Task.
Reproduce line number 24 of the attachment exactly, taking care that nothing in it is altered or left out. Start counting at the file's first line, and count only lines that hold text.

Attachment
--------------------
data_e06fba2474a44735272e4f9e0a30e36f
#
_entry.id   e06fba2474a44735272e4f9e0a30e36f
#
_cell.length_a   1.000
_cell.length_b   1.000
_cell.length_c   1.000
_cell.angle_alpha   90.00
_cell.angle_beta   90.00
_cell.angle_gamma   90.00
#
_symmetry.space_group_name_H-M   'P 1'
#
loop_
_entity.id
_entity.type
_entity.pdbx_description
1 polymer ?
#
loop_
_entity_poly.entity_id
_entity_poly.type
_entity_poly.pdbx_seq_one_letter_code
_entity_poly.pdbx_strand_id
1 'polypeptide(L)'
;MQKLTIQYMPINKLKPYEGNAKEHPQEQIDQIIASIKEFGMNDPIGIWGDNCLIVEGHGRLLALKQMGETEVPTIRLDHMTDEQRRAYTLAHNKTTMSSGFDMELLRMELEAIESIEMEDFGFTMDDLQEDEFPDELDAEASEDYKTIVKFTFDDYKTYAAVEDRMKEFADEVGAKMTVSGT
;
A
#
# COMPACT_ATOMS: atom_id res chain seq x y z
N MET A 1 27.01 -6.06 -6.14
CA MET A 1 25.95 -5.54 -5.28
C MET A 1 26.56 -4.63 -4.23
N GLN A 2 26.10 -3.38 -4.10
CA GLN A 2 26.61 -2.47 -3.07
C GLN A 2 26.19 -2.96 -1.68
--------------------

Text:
_entity_poly.pdbx_strand_id